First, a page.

Amid clutter, we can find a spot of creativity

Published February 2, 2007

Last week, while on a driving trip across Alligator Alley, I listened with fascination to an incredibly enlightening discussion on public radio. The guest on the show was the co-author of A Perfect Mess: The Hidden Benefits of Disorder: How Crammed Closets, Cluttered Offices and on-the-Fly Planning Make the World a Better Place, by Eric Abrahamson and David H. Freedman.

Over the years, I've written lots of articles about the joys of clearing away the stuff and living a clutter-free life. The sad truth is this: despite my good-faith efforts to keeps my condo and home office in order, the mess seems to navigate its way back. If left unchecked, it starts to flourish like kudzu, suffocating everything within eyeshot - including my creativity.

Don't get me wrong: I'm not chronically messy to the point that I need counseling. I don't have Diogenes syndrome - a debilitating need to hoard clutter - nor do I necessarily enjoy living in a big, fat, creative, overflowing dirty mess.

But a certain amount of mess always seems to cleverly sneak into my life.

One of my New Year's resolutions this year was to "get really organized." A hollow self-promise, that, three weeks into January (National Organizing Month, by the way), hadn't quite happened. I was actually berating myself as I was driving, mainly because gum wrappers and receipts had started overflowing again from my cart's cup holders and plastic tubs of Christmas decorations were still rattling in the hatchback and rear seat.

Yet, I was feeling more creative than ever, reading and writing a lot, accomplishing other goals that seemed more important to my purpose on earth than being a model of tidiness and organization.

So imagine my joy at hearing about A Perfect Mess.

The concept is simple: A little mess and disorganization may help, not hinder, the creative soul - or any soul for that matter. The books cites a number of famous messy-niks who flourished despite not doing what their mothers told them and putting things back where they found them. Alexander Fleming (oh, to think: his big fat mess equaled penicillin!); Albert Einstein and Bill Gates to name a few.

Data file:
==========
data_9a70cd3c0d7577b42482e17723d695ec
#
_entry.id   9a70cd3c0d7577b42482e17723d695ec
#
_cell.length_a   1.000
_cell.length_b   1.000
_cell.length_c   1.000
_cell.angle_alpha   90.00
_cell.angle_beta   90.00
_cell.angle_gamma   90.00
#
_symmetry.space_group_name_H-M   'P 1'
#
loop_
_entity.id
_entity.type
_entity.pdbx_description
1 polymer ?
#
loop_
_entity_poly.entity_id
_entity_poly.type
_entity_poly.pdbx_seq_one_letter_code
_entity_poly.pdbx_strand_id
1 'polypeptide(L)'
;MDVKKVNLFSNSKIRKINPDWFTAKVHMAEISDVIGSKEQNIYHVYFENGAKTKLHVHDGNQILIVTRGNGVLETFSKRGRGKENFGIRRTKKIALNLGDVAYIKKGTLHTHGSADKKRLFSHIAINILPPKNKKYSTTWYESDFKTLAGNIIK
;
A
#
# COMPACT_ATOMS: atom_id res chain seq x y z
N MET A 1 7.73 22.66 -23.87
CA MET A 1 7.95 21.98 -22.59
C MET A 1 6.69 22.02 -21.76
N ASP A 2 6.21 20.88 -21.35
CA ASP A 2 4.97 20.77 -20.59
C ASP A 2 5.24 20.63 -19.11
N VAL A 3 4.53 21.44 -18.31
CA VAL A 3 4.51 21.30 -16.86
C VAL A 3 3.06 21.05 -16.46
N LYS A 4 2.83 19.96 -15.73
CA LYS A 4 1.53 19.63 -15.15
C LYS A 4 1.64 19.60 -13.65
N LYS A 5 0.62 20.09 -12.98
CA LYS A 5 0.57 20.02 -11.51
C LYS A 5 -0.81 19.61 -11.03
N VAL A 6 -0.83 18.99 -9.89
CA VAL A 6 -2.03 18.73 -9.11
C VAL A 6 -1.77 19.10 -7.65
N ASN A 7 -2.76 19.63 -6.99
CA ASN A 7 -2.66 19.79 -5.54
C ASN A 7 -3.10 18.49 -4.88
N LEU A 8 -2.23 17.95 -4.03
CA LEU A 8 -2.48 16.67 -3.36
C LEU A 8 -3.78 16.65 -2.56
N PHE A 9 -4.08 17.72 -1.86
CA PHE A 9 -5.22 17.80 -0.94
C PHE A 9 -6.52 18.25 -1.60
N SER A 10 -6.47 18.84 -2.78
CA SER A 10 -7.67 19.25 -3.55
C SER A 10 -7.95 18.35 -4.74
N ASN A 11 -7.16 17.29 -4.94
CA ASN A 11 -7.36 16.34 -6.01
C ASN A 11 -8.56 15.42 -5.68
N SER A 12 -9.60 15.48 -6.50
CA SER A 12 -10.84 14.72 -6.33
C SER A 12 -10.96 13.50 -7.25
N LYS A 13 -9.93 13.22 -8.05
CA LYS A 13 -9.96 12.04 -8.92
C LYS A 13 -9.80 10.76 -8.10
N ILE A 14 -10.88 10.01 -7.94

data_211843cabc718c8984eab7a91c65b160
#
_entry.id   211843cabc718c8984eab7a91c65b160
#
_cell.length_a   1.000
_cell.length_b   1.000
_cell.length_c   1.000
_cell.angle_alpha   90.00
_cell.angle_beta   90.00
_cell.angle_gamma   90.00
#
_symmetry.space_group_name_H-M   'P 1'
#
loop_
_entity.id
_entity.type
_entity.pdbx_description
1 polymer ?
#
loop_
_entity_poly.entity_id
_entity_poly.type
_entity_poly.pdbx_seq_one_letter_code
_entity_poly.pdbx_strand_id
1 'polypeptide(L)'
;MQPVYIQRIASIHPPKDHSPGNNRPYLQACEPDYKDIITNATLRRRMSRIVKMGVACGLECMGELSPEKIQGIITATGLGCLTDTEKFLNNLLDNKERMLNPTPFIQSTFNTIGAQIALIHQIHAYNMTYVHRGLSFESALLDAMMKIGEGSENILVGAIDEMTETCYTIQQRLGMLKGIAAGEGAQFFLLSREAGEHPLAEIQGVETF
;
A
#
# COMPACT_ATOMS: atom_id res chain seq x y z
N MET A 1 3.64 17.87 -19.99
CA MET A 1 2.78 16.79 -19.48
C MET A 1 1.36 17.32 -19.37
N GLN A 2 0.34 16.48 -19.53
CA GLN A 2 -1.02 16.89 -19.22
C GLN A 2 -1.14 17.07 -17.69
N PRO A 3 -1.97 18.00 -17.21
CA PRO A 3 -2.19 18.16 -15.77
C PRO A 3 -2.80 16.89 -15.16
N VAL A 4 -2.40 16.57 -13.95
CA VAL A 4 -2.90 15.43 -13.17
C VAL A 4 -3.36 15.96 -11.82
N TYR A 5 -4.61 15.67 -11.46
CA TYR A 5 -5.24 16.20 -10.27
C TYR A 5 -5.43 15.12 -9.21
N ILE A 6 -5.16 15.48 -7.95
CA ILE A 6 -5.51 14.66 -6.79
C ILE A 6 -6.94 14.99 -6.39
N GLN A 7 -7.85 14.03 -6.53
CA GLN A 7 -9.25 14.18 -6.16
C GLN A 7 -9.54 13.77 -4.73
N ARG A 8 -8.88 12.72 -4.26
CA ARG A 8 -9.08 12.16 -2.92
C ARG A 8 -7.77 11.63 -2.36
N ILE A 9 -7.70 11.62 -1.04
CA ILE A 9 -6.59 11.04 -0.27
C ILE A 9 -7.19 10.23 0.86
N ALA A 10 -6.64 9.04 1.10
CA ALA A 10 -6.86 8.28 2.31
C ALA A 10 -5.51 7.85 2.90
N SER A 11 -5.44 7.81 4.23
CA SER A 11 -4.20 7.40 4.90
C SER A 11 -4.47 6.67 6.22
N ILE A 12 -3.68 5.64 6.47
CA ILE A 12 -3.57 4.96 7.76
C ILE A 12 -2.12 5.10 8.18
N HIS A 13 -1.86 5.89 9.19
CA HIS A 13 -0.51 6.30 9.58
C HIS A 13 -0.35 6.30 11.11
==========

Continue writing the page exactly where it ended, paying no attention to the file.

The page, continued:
Of course, a couple of professional organizers called in, including a pioneer in the field who has been at it since the 1970s and written books on the subject.

She didn't disagree entirely, though she maintained organization made life easier and more efficient for almost anyone.

The book isn't about not cleaning. It's about the optimal level of mess, how constant cleaning and organizing cost us in terms of time and money (think of how companies selling expensive organizational supplies have flourished in recent years).

Wasted time is an issue, too. If you wait until you have 10 things to file, isn't that really more efficient to file just once rather than making 10 separate trips to the filing cabinet?

I've noticed that when I do really clean my desk, I can't lay my hands as fast on that number I just jotted down or the article I printed out a few days ago.

Articles I've read on the subject hint that there's a revolt brewing against the uber-organization movement of recent years. It's a trend that has reached an almost religious fervor, guided in part by its very own Bible: Real Simple magazine.

One woman called into the Perfect Mess radio interview and said that despite pressure to the contrary, she had come to feel comfortable with the amount of clutter that filled her tiny New York apartment. It was orderly, enough, she said, and she cleaned when she had the time, but it definitely looked cluttered.

She was doing great things with her life. And if her friends didn't like her clutter, then they weren't really her friends anyway.

Enough said.

I just noticed the storage containers under the bed in my guest bedroom are looking a little more messy than usual - so are my walk-in closet and my desk.

Too bad, I've got work to do, calls to make, stories to write, books to read.

What's the harm in letting a few quasi-neat mounds of paperwork pile up around my ankles?

I'll just leave it, I tell myself.

At least for now.